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A Java Developer's Guide to Ruby

Ruby's versatility and flexibility complement Java well. That's why a Java developer who can program in Ruby is more effective and efficient than one who programs only in Java.

s a Java developer, why should you learn Ruby? Because Ruby's versatility and flexibility complement Java well, and you will be a more effective and efficient developer if you use both languages. In fact, I use Java, Ruby, and Common Lisp for all my development and Ruby has become a core part of my work life. Specifically, the following reasons make Ruby compelling for Java developers:
  • As a scripting language, Ruby is an effective tool for small projects. When I need to write utilities for data conversion and text processing quickly, I almost always use Ruby.
  • Ruby is a dynamic and terse language.
  • Using Ruby will often offer a different perspective on problem solving.
  • JRuby is still a work-in-progress but I believe it eventually will provide an excellent Ruby deployment platform using the Java VM. Currently, IntelliJ, NetBeans, and Eclipse all provide excellent Ruby support.
  • As the cost of software maintenance is roughly proportional to the number of lines of code, and Ruby programs are short and concise, they tend to be easier to read, understand, and maintain.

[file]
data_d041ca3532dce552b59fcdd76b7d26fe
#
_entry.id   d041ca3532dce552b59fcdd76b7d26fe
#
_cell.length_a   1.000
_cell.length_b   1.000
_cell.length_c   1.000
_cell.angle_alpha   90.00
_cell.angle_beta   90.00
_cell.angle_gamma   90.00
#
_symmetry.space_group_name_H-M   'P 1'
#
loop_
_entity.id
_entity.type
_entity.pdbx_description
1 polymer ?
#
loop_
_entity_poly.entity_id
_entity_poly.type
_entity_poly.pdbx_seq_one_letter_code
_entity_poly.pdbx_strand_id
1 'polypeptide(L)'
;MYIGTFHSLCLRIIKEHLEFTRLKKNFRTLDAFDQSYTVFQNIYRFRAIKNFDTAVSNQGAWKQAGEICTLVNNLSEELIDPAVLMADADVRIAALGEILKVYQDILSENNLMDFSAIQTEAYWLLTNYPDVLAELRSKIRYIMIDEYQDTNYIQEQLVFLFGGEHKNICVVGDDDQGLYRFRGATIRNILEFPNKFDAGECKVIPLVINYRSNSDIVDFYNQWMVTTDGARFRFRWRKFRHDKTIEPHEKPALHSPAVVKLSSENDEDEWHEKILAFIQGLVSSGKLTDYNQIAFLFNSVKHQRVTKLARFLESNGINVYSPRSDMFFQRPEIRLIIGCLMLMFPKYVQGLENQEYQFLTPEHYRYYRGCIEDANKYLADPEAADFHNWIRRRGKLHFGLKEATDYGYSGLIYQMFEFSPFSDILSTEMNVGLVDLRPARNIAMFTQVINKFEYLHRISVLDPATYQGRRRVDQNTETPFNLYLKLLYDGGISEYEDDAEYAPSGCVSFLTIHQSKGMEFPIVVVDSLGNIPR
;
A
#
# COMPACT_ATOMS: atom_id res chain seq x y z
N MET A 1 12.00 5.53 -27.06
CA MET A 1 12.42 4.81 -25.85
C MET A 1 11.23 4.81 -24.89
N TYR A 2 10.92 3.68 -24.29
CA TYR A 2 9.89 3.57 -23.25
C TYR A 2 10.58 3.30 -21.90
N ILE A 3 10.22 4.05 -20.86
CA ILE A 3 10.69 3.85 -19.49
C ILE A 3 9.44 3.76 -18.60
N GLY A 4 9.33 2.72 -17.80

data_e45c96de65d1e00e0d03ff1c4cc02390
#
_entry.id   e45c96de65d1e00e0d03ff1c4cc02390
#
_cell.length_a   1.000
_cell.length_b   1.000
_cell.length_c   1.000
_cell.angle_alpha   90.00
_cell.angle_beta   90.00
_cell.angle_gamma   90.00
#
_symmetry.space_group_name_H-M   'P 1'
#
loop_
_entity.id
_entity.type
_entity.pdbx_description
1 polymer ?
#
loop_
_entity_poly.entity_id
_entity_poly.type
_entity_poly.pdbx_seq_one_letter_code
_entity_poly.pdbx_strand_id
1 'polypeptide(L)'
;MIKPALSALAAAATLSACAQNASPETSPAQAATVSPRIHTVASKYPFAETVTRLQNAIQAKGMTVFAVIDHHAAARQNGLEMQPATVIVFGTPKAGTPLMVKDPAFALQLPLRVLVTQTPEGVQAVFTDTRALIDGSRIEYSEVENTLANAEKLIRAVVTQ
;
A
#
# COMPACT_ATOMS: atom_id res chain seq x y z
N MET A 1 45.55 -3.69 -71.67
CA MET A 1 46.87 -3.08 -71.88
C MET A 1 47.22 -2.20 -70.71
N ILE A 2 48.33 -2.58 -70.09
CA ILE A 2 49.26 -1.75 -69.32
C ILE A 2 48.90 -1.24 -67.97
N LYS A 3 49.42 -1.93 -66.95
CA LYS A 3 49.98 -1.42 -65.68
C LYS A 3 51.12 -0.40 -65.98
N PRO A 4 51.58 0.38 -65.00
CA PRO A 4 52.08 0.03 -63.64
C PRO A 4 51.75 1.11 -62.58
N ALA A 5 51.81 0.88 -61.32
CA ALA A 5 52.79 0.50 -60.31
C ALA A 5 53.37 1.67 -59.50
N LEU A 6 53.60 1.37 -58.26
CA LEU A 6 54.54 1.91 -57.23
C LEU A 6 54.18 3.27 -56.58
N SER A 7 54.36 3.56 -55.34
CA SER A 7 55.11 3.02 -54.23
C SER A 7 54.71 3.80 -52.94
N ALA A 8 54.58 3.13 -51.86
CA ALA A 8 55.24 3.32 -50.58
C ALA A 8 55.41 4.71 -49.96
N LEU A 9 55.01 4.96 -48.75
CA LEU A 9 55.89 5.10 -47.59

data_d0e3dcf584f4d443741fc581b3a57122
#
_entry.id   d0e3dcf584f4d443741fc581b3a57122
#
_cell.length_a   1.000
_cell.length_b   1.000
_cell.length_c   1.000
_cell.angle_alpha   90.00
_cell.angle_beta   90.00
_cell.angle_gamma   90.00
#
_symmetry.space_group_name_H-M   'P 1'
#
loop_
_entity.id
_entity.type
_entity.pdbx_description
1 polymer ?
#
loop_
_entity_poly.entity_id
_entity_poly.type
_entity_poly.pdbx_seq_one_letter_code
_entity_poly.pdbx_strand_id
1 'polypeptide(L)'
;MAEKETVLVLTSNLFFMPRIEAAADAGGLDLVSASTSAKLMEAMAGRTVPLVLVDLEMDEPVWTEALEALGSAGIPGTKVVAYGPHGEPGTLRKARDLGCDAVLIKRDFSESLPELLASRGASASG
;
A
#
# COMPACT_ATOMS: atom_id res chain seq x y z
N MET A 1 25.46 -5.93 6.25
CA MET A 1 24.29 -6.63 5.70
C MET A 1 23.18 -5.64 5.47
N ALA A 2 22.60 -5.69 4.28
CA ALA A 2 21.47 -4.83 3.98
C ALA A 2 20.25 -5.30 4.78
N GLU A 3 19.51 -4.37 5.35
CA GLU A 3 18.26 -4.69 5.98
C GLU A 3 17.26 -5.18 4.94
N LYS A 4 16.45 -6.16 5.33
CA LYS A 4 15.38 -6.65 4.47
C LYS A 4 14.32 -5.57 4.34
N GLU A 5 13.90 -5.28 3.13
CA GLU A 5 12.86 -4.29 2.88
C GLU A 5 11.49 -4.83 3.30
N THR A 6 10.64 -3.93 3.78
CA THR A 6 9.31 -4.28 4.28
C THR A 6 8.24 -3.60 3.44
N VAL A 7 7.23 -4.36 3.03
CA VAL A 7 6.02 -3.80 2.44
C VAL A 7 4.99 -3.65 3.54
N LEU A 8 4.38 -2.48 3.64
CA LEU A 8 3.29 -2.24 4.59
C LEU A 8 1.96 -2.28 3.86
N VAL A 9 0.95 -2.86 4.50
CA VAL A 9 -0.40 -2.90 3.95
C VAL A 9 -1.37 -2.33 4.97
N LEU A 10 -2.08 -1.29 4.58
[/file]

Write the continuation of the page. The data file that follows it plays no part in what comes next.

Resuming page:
• The Ruby on Rails web development framework is great for small and medium-sized database-backed web applications. You need to know Ruby if you want to use Ruby on Rails.

To demonstrate why Ruby is a good fit for Java developers, this article introduces the language features that will make you more efficient (see Table 1. Ruby and Java Feature Comparison) and then shows short program examples in both languages.

What You Need
To follow along with the rest of the article, you need to install external Ruby libraries. The RubyGems library system makes this easy. Download it from RubyForge and follow the installation instructions for your operating system. (If you already have Ruby set up, you can verify that your setup includes RubyGems—many Ruby install packages do—by typing gem in a command shell to check for installation.) Having a central repository for libraries and a standard tool like RubyGems will save you a lot of time: no searching for the libraries you need, installing them, and using them in multiple projects.

Use the following commands to install the required gems:

gem query --remote # if you want to see all available remotely installable gems
sudo gem install activerecord
sudo gem install mysql # if you want to use MySQL
sudo gem install postgres-pr # optional: install "pure ruby" PostgreSQL interface
sudo gem install postgres # optional: install native PostgreSQL interface
sudo gem install ferret # a search library like Lucene (same API)
sudo gem install stemmer # a word stemming library for demonstrating extending a class
gem query # to show gems locally installed
gem specification activerecord # info on gem (ActiveRecord in this example)

Under Mac OS X and Linux, you will need to run the gem installs using sudo; if you are a Windows user, remove "sudo" from the previous commands.

This article also assumes that you will open a Ruby irb shell as follows and keep it open while you're reading:

markw$ irb
>> s = "a b c"
=> "a b c"

The example programs and code snippets are short enough to copy and paste into an irb interactive session.

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